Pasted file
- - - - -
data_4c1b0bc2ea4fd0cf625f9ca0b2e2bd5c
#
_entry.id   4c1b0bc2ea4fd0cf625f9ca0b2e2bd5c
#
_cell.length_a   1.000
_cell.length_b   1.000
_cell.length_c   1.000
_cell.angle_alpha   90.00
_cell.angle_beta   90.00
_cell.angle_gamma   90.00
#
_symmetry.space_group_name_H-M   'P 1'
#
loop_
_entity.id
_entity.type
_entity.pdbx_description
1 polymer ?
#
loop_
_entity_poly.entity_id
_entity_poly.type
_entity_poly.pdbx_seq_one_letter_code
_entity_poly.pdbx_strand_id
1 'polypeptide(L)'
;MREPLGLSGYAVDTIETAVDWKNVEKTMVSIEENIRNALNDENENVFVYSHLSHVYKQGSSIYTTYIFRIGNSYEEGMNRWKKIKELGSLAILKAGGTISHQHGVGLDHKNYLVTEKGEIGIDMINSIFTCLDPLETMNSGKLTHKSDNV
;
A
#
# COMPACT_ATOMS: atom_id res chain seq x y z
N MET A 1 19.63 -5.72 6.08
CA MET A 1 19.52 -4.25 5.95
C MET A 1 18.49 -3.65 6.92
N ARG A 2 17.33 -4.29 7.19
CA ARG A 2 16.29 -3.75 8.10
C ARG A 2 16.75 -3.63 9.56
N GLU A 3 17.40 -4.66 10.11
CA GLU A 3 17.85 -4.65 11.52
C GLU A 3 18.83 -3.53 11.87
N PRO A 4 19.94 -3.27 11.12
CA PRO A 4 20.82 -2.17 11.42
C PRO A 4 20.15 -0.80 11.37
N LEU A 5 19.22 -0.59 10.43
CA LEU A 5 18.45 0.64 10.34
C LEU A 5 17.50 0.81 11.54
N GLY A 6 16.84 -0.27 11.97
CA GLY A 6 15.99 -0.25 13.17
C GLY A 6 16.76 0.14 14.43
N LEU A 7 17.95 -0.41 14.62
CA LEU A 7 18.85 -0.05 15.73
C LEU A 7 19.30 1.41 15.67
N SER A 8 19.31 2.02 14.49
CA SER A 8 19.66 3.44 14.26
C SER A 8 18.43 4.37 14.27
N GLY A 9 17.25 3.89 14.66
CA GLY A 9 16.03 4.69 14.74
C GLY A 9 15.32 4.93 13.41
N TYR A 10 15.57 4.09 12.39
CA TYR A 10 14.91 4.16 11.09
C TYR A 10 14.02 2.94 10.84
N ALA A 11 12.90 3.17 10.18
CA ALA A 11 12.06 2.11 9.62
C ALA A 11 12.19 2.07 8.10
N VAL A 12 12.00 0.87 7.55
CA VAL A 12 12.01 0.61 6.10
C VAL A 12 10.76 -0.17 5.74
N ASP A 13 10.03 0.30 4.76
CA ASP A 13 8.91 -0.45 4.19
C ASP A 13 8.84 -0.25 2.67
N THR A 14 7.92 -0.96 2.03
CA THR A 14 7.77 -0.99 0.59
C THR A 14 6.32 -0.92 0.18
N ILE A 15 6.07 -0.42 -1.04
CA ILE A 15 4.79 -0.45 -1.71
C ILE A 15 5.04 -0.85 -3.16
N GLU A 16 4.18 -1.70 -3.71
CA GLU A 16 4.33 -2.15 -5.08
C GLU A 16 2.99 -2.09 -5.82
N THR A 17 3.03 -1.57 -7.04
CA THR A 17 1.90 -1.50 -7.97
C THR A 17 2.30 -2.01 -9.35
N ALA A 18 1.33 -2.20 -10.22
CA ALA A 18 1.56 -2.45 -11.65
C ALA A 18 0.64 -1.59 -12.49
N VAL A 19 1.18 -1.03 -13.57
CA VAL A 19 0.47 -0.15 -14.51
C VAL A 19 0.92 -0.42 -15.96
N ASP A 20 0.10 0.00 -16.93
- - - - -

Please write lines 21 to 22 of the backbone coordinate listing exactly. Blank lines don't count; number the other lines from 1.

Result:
_entity_poly.entity_id
_entity_poly.type